- encouraged me with a "you're doing great" as we passed on the race course
- offered aid (four women in particular on the course and I never got their names) as I struggled to keep moving
- emailed me encouragement
- let me vent about how stupid/silly I was to think I could do this
- reviewed my nutrition/fitness plans with me
- came to the race to see me run and finish
- gave me hugs at the end even though I was sweaty and salty
- AND so many other things that I am not thinking about right now.
I don't know what my official final time was. It was less than four hours but it was close to four hours. By the way, after extrapolating my Garmin information and allowing for some slow down, I do think I could have finished in just about 3 hours and 15 minutes, even better than I was estimating. Also, Tim is thinking that the inner thigh issue may have had a lot to do with the uneven and the off camber terrain of the back roads. It is true that most of my training has been a bike path, although a bit of it was done on dirt roads, but he is probably right about the issue. I am going to work on that the next time I train.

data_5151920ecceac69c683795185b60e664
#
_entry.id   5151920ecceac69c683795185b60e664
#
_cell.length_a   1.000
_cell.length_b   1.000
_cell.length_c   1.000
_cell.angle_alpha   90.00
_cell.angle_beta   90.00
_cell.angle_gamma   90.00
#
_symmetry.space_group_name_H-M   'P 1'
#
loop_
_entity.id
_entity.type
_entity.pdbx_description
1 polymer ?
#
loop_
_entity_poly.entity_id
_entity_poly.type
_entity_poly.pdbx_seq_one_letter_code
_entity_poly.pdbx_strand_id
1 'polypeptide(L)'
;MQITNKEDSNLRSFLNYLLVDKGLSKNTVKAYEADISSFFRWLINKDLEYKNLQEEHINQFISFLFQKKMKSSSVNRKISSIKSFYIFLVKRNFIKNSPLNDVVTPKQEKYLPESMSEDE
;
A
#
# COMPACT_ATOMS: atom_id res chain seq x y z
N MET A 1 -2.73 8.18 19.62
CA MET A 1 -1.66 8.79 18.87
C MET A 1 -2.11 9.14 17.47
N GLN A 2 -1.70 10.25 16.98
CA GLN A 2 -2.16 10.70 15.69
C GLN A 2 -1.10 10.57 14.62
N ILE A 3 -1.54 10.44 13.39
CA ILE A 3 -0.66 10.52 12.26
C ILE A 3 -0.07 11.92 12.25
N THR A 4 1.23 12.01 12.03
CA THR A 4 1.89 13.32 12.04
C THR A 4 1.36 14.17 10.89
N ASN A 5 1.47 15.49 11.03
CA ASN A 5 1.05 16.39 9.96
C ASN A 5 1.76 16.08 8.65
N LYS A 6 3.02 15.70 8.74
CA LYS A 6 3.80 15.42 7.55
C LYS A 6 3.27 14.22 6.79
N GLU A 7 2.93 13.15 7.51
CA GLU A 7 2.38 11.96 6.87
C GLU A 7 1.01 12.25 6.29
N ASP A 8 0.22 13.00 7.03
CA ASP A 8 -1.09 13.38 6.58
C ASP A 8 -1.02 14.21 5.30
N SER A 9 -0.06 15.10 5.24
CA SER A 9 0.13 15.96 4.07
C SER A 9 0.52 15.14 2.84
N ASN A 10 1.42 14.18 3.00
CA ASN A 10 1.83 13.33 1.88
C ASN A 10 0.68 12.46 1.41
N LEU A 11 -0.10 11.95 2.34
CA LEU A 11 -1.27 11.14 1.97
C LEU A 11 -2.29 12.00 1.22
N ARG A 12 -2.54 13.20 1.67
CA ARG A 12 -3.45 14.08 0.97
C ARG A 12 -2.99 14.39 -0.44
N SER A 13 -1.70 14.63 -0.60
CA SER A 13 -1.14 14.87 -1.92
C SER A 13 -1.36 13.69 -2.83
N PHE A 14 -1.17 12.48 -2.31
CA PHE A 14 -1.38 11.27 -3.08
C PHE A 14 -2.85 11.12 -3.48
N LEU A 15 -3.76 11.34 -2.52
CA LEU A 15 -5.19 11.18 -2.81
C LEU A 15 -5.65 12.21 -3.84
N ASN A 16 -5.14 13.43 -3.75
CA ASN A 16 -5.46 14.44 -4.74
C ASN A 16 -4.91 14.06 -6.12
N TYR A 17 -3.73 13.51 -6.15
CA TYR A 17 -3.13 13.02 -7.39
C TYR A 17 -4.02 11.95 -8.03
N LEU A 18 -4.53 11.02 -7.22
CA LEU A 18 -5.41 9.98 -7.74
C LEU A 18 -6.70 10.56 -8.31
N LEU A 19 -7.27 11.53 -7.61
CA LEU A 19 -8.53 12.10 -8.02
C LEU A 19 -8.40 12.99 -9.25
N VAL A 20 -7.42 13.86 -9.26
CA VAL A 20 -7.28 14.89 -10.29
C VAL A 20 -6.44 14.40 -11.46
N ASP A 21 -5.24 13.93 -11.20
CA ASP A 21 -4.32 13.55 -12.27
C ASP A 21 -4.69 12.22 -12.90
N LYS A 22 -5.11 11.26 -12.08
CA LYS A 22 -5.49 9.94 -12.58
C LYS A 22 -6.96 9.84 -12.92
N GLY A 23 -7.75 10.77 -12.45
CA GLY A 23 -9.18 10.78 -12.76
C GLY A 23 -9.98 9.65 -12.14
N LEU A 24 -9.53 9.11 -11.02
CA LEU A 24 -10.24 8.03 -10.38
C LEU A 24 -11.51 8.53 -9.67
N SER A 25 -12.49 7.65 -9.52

My bling that I worked so hard for: